Learning & Development - Learning Styles - Part III



Having got the overview of key learning principles and learning Types in my previous posts, It is of great benefit if we as learning Facilitators understand employees learning style early 
on so that learning may become easier and less stressful.

Most people learn best through a combination learning styles, but everybody is different. Although most people use a combination of the three learning styles, they usually have a clear preference for one. Let us look at 3 main types of learning styles

Auditory Learners: Hear

Auditory learners would rather listen to things being explained than read about them. Reciting information out loud and having music in the background may be a common study method. An employee with an auditory learning style learns best when information is delivered in auditory formats such as lectures, discussions, oral readings, audio recordings, or podcasts. Auditory learners do well in classroom settings where professor lectures and student discussions are the norm. These students also do well with taped courses and group study situations. 

Visual Learners: See

Visual learners learn best by looking at graphics, watching a demonstration, or reading. For them, it's easy to look at charts and graphs, but they may have difficulty focusing while listening to an explanation. An employee with a visual learning style learns best when information is presented in visual formats such as books, articles, web pages, images, videos, or diagrams. Visual learners do well with class handouts, power point presentations, movies, and chalkboards. These students take detailed notes, highlight their texts, and use flow charts for study aids.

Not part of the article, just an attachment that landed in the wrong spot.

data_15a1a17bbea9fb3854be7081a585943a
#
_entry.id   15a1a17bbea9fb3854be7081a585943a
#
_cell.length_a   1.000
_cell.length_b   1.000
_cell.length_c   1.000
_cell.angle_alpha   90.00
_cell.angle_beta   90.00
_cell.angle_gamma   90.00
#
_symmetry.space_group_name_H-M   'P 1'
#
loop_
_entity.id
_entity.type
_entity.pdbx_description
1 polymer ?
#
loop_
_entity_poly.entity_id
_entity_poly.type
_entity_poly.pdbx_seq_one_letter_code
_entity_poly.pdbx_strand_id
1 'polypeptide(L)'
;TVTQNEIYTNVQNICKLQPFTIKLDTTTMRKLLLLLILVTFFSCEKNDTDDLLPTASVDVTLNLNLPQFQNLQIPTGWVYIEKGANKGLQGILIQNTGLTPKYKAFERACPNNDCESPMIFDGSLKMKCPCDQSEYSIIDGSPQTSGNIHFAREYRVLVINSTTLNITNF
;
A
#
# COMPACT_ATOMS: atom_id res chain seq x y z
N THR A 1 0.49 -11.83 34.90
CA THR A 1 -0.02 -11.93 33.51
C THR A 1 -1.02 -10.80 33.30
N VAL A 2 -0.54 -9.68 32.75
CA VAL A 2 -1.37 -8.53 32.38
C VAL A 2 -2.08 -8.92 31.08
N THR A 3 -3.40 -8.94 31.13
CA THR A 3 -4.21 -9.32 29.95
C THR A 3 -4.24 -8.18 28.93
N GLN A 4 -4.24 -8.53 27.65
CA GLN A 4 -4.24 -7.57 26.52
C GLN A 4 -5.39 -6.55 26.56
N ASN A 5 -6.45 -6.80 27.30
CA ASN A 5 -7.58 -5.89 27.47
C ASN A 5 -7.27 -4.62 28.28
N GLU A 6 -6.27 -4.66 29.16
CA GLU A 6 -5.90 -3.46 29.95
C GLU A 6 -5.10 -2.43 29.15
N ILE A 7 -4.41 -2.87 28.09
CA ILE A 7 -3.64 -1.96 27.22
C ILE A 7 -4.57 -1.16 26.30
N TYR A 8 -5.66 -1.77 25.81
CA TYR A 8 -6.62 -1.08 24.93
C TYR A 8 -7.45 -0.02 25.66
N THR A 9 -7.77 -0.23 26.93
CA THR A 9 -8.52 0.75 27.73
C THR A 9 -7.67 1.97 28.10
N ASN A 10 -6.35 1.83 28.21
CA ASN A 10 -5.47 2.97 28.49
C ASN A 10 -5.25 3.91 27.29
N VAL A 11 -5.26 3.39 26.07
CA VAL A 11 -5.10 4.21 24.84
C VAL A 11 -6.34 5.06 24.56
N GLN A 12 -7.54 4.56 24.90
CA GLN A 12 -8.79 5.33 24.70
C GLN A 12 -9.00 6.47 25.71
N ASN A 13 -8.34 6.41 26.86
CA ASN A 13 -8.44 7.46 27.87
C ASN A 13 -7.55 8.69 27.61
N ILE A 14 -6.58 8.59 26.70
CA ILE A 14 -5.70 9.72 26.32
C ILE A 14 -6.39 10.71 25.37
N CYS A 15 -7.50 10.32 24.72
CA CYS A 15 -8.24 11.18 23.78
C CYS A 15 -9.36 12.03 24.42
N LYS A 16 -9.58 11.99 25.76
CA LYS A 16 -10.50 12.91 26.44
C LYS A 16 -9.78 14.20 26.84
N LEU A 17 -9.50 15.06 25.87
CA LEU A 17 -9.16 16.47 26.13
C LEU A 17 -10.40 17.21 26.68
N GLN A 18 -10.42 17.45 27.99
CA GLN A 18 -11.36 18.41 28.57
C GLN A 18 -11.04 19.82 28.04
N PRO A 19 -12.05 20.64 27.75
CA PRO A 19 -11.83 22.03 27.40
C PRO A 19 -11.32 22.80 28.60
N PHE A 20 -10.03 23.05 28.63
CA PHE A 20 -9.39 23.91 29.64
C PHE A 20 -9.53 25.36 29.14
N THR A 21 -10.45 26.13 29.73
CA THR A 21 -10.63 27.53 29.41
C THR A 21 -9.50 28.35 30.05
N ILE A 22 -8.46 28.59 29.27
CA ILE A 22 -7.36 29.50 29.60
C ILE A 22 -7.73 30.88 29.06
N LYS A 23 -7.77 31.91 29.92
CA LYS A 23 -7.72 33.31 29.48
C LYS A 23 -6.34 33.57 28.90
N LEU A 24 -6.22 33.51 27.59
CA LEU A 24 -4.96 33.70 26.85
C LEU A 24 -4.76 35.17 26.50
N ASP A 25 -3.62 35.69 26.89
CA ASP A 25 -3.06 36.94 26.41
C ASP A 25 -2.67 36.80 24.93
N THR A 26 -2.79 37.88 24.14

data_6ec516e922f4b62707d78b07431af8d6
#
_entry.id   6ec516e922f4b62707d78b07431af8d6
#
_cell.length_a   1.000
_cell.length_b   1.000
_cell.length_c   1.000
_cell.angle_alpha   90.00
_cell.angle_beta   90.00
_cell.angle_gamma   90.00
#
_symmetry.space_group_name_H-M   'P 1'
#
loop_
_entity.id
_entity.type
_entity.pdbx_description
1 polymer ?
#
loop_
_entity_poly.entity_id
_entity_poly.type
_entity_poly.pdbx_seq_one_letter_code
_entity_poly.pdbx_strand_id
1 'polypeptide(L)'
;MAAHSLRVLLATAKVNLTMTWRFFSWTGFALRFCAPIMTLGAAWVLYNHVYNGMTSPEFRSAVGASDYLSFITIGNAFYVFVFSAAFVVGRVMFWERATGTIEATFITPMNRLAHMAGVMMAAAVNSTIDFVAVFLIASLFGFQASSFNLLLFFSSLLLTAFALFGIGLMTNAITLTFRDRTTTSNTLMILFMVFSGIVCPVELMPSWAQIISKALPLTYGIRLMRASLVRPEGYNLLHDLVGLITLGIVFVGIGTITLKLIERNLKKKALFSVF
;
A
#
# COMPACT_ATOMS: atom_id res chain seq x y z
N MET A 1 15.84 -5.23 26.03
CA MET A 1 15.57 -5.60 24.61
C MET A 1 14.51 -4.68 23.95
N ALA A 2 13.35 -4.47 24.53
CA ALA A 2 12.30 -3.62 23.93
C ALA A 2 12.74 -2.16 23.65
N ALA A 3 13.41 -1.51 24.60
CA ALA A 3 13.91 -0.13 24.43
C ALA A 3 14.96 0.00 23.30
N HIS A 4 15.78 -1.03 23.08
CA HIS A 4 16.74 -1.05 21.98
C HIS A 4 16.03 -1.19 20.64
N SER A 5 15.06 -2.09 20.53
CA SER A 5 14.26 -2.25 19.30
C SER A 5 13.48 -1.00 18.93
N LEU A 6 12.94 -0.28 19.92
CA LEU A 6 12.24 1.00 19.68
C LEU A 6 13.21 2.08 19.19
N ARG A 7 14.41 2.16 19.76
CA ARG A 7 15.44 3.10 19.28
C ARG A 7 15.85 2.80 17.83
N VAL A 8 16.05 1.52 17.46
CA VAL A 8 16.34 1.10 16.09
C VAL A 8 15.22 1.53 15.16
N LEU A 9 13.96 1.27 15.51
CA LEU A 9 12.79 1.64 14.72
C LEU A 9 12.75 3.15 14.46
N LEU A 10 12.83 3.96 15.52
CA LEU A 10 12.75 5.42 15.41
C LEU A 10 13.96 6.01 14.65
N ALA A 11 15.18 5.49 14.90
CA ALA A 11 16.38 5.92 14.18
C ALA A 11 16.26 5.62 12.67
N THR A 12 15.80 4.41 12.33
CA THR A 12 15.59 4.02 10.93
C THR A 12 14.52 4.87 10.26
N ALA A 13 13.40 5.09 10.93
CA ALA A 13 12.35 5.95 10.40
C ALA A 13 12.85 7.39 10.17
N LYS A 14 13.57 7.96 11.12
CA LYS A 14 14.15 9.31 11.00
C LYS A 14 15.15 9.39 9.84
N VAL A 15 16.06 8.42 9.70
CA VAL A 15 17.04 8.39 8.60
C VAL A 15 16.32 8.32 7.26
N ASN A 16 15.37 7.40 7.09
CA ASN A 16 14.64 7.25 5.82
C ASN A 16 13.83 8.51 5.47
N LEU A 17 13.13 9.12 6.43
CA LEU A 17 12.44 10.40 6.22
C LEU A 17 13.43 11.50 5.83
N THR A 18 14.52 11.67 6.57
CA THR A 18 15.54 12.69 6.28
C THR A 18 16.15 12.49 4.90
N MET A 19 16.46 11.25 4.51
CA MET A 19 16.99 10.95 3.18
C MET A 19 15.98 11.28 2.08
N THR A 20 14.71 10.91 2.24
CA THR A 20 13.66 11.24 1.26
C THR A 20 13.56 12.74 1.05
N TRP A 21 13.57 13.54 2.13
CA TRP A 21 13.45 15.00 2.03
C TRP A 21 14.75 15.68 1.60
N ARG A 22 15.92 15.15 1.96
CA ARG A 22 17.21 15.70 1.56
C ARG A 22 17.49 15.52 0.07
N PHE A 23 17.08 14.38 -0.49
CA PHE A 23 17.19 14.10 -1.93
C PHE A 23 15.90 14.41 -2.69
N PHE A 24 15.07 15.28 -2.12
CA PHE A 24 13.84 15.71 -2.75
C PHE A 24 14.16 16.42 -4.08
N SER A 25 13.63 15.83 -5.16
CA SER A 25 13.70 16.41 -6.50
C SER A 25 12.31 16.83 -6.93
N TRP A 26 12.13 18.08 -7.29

Kinesthetic or Tectile Learners: Touch

Kinesthetic learners process information best through a "hands-on" experience. Actually doing an activity can be the easiest way for them to learn. Sitting still while studying may be difficult, but writing things down makes it easier to understand. An employee with a tactile learning style learns best when information is conveyed in "hands-on" settings such as trade positions, labs, workshops, or participatory classes. Tactile learners respond well to touching and creating things in areas such as art and science. These students want to hold and manipulate the subject matter, rather than merely viewing an image of it.

Participants will use multiple types of learning processes during your presentation. When you use different modes of presentation (e.g., lecture, case study analysis, role playing, and discussion) and encourage active participation, you will more effectively facilitate optimal learning.

In my next post, I will touch upon Learning Effectiveness and challenges around measurement. Watch out the space!

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